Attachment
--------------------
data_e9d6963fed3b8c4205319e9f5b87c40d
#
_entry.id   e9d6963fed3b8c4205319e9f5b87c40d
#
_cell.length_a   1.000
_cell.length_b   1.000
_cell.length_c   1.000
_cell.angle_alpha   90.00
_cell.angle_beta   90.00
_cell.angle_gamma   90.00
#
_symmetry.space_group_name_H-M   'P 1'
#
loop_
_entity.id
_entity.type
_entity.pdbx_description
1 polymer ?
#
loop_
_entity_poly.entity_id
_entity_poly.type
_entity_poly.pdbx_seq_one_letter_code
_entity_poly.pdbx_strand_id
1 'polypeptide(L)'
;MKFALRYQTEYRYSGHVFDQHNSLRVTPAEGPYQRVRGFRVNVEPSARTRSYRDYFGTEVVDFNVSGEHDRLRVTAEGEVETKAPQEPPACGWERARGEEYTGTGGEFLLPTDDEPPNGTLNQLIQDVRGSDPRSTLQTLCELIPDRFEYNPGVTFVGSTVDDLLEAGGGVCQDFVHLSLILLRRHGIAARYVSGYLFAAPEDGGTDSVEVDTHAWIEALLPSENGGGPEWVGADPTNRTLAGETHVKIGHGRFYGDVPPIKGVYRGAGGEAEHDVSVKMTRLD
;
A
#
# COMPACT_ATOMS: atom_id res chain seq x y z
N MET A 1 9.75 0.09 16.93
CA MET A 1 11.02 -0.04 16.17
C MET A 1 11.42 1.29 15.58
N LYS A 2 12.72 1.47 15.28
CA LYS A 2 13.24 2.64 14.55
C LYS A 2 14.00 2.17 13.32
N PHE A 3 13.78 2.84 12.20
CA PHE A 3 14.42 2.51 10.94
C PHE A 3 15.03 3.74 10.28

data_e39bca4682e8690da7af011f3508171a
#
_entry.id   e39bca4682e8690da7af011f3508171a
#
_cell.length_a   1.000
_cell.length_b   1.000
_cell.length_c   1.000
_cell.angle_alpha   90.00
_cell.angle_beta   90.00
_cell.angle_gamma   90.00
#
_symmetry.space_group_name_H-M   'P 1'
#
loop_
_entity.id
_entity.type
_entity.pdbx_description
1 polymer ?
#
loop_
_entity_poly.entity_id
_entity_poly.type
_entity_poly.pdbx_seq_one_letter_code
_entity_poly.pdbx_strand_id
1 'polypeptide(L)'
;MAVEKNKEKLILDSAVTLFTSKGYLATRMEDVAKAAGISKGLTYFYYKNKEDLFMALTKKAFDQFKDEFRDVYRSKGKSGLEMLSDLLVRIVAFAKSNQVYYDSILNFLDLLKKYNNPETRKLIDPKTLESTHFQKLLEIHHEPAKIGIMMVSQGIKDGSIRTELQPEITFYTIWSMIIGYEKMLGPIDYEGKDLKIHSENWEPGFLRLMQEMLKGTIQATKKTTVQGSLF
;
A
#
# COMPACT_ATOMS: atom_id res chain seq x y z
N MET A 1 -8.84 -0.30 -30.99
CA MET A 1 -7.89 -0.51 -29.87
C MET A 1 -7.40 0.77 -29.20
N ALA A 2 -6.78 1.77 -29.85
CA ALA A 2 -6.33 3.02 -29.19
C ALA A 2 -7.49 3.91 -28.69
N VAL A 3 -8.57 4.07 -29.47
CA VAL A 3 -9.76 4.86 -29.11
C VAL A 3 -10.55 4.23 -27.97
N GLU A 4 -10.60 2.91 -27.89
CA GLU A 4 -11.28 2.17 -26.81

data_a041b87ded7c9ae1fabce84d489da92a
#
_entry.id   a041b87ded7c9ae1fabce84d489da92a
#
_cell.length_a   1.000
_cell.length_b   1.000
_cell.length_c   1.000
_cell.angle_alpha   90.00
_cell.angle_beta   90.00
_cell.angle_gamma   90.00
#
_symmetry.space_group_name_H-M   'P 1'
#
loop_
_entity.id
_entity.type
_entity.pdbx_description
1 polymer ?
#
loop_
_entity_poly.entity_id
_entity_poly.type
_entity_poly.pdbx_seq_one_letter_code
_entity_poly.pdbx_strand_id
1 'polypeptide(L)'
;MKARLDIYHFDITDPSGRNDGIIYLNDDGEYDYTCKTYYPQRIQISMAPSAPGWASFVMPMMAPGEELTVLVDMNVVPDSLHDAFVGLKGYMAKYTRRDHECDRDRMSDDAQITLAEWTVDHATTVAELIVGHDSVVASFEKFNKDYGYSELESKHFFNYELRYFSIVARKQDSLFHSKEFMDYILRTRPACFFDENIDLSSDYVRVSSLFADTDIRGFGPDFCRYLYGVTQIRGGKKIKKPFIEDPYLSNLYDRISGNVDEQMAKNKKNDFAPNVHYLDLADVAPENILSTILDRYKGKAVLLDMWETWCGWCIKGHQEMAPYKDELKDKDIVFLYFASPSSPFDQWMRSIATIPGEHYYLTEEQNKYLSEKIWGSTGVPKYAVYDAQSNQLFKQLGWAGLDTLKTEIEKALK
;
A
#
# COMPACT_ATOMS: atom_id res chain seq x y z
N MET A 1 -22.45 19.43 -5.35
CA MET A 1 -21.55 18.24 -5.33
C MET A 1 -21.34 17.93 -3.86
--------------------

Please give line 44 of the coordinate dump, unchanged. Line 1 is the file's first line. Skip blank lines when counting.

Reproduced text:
_cell.length_a   1.000